The Queen in Snow White and the Seven Dwarfs is a mythical character, still recognized today as the prototype of the perfect villain. She meets the criteria of Alfred Hitchcock who wanted, for example in Shadow of a Doubt, that his villain be all the more threatening as he would be charming because “the more successful the villain, the better the film.”

Much has been written about the works and personalities that would have influenced Joe Grant’s conception. The statue of the Margrave of Naumburg, Ute de Ballenstedt, has been mentioned, as she is reminiscent of the character by her features and costume, the ruler of “She”, or the actress Joan Crawford, whose pout resembles the ruler’s. Although she is never named in the film, the name finally given to the Queen in the comic book adaptation, Grimhilde, recalls the Germanic origins of the tale and the statue. Robin Allan seems to be the first to advance this theory in “Walt Disney and Europe”. It is certain that the artists must have been influenced, at least unknowingly, by contemporary characters or actresses, or works of art.

However, it is clear from David Johnson’s interview with Joe Grant that Bob Stokes and Art Babbitt‘s animation of the character relied heavily on the use of rotoscope and that the scenes were all shot by one and the same actress, whose photograph below (found in the excellent “The Art of Cartooning: Snow White and the Seven Dwarfs” by Martin Krause and Linda Witkowski) calls for an obvious conclusion: it was she who had a significant influence on the final appearance of the Queen, as well as on her characteristic movements.

An unknown

And yet, the identity of the actress in question remains a complete mystery. Joe Grant tells us that it was “a very beautiful woman with dark hair and arched eyebrows (…). He claims that she was the one who “inspired the final look”. But if he remembers that she was “a rather well-known artist in the film industry,” he has then forgotten her name.

In fact, Art Babbitt and Joe Grant do not remember that a model sheet was created for the character because the technique used did not require it, which seems to indicate that the rotoscope’s share of interpretation must have been less than on Snow White for example.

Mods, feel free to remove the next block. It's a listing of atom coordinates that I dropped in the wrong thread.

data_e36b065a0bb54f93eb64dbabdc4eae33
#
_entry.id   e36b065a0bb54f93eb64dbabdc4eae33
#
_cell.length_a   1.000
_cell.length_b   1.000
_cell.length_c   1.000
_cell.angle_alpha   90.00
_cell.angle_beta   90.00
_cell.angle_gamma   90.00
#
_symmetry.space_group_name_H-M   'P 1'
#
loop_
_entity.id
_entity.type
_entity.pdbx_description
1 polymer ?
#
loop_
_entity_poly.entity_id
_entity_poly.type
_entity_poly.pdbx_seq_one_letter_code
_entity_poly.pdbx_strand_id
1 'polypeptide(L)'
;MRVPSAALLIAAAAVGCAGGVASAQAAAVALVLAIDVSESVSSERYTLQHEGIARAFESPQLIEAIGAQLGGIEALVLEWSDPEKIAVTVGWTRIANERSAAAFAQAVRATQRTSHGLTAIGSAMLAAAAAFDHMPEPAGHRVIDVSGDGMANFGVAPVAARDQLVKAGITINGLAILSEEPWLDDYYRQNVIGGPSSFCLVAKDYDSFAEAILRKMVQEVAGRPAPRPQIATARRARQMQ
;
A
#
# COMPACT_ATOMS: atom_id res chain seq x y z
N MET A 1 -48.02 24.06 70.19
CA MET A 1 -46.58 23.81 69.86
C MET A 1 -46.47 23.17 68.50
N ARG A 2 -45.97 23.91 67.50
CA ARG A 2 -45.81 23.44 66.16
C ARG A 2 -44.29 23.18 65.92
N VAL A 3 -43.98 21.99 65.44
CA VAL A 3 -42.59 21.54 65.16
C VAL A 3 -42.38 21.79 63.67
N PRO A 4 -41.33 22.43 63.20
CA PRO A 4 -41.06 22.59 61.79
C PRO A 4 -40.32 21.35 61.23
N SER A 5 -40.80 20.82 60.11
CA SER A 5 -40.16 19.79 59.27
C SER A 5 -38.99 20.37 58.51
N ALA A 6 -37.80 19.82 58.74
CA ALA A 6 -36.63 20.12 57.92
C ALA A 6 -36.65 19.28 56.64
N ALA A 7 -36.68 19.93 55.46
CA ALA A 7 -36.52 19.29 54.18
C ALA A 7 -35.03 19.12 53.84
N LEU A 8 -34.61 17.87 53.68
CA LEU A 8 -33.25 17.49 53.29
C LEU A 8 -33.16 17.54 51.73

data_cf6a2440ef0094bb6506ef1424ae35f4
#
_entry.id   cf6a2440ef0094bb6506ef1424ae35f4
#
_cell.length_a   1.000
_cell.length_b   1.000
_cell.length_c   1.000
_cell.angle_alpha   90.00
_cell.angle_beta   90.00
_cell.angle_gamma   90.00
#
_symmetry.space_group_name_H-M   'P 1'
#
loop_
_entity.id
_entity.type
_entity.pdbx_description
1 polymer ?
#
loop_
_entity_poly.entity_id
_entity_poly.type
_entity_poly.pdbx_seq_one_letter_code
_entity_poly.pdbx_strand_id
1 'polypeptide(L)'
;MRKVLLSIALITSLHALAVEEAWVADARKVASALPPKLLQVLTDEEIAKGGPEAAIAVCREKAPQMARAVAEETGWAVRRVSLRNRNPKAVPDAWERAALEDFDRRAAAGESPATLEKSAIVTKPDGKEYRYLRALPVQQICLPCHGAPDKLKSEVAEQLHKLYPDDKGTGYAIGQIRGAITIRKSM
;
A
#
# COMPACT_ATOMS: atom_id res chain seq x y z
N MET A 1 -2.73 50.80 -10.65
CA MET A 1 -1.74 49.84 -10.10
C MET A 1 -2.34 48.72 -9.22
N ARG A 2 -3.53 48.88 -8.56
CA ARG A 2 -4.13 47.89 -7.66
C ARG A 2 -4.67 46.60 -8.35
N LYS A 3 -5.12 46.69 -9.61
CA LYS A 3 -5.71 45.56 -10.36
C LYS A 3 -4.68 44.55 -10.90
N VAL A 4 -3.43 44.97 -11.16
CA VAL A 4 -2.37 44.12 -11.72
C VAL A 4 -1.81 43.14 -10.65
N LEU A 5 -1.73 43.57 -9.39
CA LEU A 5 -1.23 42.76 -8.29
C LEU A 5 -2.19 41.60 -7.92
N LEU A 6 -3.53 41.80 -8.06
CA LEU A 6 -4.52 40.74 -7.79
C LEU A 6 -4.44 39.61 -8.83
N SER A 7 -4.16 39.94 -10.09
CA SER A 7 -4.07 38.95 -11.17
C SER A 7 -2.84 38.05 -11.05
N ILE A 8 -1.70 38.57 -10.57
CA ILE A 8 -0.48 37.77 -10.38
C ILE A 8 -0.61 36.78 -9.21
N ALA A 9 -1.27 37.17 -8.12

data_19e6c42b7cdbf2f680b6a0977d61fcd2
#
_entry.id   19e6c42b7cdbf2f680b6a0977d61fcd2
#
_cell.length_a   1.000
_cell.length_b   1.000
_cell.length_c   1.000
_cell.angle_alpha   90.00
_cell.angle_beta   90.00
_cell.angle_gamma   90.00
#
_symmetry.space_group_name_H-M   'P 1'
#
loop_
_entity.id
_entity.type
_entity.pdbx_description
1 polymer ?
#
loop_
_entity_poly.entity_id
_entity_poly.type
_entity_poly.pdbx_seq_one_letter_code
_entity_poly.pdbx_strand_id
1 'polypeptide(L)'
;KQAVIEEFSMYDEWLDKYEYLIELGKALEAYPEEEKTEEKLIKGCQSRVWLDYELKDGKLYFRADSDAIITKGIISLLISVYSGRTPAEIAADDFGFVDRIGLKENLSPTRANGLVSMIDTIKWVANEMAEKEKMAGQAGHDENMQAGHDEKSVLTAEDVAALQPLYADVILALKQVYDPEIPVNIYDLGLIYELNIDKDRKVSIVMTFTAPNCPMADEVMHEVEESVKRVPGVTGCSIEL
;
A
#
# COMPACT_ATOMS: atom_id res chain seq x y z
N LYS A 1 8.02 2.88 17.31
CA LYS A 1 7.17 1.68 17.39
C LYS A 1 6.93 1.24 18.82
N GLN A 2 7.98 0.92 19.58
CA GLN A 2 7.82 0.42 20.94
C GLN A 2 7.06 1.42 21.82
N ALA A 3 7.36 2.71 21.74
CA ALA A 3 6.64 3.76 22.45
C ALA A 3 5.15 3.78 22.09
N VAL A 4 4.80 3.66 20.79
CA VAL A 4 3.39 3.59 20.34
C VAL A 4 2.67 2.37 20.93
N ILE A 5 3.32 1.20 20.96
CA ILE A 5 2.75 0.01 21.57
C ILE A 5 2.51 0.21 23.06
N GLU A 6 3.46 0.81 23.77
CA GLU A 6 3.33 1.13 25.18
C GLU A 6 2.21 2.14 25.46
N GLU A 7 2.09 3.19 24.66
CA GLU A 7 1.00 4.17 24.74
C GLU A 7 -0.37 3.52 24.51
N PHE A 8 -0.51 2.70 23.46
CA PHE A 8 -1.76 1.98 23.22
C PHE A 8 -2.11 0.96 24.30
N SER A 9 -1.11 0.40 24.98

Marge Belcher does not remember her either, which is not so surprising, considering that the Queen and Snow White have no common scenes and it is probably the same team that was in charge of the live action shots.

On the other hand, she hypothesizes that Paul Godkin, a student of her father’s who worked on the witch, may have also worked on the Queen. One thing is certain: Marge never mentions having worked for a single second on this role, and Joe Grant would obviously have remembered her if she had.

Let’s sum this up. The woman :

  • was an “artist”, but not necessarily, an actress or dancer.
  • worked in films
  • was well-known in the industry, yet apparently not by the public
  • was quite beautiful
  • had naturally arched eyebrows
  • seems to have a prominent lower-lip
  • her profession seemed to be better known than her name, which nobody seems to remember
  • could be hired for a very reasonable price since the studio wouldn’t have spent much for such a job

My hunch is that a “well-known artist in the film industry” that would not leave a lasting enough impression on the crew and who could be paid a low enough salary despite this professional notoriety might no be a full-time actress but a stand-in. And it just so happens that the sole photo that we can rely on very closely resembles Joan Crawford’s stand-in Sylvia Lamarr. The same particular lower lip that so well expresses disdain, the same arched eyebrows (a detail that Joe Grant specifically remembered!). She seems like an obvious choice for the studio: unexpensive, beautiful, with a famous face that matched what the animators wanted. This is just a theory and would require checking if a salary for Sylvia Lamarr can be found in the Walt Disney archives, but in my mind, she is a strong contestant.